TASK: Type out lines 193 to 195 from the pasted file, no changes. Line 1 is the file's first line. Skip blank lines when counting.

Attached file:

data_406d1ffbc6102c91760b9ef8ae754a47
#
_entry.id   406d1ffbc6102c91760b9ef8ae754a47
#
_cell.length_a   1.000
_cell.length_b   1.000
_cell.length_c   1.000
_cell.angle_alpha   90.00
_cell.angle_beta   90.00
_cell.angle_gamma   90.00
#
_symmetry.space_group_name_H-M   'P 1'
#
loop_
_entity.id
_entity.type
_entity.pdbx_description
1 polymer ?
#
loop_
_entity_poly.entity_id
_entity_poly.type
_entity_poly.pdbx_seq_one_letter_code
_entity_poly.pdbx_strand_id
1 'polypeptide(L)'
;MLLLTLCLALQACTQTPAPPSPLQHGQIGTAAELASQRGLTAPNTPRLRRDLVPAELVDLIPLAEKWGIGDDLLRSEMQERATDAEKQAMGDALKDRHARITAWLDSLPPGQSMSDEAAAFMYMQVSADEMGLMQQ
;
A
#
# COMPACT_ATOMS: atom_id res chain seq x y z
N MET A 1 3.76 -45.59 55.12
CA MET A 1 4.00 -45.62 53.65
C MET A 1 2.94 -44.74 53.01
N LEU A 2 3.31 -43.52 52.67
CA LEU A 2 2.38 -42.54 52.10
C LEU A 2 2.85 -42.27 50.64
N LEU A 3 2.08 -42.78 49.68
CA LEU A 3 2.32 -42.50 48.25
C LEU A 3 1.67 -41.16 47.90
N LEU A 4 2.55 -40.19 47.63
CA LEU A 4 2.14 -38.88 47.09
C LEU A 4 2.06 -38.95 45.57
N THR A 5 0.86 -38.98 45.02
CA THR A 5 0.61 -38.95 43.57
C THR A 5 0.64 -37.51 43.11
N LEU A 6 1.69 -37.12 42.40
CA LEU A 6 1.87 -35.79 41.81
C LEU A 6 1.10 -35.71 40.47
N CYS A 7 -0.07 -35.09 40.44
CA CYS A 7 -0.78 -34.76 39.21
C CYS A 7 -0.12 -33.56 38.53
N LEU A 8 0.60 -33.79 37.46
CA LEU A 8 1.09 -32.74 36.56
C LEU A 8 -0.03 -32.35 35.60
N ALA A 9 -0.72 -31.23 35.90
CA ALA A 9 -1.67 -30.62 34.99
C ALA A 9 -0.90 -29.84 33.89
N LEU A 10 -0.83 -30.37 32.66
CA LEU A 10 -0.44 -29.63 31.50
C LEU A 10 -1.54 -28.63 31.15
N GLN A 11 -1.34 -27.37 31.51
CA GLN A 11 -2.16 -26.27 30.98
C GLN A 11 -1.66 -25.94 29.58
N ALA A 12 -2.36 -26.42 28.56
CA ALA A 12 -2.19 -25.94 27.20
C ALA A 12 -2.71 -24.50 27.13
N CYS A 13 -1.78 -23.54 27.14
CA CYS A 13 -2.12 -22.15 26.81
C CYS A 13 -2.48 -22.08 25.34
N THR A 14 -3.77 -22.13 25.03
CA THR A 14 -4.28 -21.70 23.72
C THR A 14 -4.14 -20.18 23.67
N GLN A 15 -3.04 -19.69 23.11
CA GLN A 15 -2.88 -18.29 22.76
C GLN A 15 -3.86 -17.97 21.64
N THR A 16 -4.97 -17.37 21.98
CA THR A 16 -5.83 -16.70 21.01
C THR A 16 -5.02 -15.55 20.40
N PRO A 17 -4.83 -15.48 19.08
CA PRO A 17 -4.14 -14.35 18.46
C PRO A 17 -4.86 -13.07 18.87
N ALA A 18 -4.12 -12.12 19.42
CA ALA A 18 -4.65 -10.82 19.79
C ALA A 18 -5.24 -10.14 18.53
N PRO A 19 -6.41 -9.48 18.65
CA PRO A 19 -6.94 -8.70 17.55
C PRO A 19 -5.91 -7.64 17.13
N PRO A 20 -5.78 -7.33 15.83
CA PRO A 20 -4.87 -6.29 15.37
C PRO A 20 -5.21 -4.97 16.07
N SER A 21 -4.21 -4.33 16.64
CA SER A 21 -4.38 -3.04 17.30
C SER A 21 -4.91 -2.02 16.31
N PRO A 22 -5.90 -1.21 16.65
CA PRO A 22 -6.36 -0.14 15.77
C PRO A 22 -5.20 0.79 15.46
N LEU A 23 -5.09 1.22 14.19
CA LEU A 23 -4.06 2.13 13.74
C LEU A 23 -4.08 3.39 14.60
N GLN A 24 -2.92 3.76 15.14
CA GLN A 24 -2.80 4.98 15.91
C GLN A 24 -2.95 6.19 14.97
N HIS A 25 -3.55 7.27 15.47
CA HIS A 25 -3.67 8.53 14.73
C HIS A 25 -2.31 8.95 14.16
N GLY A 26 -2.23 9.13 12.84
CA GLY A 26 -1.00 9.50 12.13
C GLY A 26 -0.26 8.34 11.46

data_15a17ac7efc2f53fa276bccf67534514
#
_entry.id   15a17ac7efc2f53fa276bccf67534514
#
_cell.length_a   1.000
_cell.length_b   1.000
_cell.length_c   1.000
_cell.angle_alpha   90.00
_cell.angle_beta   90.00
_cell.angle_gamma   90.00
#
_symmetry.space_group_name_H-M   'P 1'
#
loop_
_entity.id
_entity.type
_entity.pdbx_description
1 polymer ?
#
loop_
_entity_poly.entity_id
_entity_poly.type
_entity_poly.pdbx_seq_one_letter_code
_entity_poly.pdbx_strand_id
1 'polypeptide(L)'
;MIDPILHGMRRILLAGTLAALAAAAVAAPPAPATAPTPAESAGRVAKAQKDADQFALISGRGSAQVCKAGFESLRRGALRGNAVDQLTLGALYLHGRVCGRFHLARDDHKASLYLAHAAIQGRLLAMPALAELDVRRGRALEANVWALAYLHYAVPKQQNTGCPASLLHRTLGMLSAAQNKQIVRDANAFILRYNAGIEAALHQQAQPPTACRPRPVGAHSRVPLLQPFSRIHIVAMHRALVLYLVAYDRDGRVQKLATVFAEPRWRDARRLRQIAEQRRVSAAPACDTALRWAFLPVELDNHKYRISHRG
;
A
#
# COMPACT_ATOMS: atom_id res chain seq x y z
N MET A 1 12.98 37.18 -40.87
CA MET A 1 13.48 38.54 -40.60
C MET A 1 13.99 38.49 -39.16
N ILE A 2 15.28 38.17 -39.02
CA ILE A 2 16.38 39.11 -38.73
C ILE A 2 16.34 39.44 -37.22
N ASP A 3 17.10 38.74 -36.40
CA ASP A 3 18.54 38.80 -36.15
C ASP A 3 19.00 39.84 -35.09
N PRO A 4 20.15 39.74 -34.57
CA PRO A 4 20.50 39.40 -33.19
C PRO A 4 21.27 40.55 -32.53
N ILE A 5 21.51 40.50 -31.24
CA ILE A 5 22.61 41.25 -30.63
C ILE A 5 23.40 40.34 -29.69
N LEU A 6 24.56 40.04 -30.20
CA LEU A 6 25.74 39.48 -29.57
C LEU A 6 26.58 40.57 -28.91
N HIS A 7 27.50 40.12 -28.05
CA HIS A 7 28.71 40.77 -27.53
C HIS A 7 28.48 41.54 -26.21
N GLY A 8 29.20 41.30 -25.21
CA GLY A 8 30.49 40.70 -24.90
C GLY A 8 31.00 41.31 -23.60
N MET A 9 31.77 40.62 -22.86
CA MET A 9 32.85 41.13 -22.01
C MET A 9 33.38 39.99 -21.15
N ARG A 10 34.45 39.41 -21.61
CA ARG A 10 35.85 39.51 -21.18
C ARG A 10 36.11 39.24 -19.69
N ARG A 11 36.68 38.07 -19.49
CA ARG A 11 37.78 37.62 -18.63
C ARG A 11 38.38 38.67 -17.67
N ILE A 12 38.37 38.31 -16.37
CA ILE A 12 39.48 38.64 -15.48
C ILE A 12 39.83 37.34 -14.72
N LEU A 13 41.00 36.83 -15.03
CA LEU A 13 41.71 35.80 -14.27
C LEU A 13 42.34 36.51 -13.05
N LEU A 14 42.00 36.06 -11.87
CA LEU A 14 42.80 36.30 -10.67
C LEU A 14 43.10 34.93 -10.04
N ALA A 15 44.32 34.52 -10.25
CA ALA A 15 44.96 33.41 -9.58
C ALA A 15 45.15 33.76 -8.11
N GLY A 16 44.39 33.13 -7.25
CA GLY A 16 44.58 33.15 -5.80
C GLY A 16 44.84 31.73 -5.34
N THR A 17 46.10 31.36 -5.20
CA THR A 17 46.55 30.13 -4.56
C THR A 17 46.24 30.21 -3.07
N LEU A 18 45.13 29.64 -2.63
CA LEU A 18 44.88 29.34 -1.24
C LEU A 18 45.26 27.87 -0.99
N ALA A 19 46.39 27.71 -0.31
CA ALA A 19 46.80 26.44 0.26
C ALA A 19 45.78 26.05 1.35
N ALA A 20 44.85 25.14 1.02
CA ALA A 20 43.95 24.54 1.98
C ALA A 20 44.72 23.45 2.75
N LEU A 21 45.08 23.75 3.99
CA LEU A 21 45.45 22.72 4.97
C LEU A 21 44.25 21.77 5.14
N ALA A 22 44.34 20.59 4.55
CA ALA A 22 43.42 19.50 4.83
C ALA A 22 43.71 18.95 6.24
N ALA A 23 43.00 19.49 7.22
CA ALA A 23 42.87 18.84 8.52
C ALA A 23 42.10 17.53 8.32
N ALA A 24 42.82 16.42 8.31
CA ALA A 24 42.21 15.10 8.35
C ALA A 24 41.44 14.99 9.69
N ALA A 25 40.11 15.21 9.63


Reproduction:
N ALA A 19 46.39 27.71 -0.31
CA ALA A 19 46.80 26.44 0.26
C ALA A 19 45.78 26.05 1.35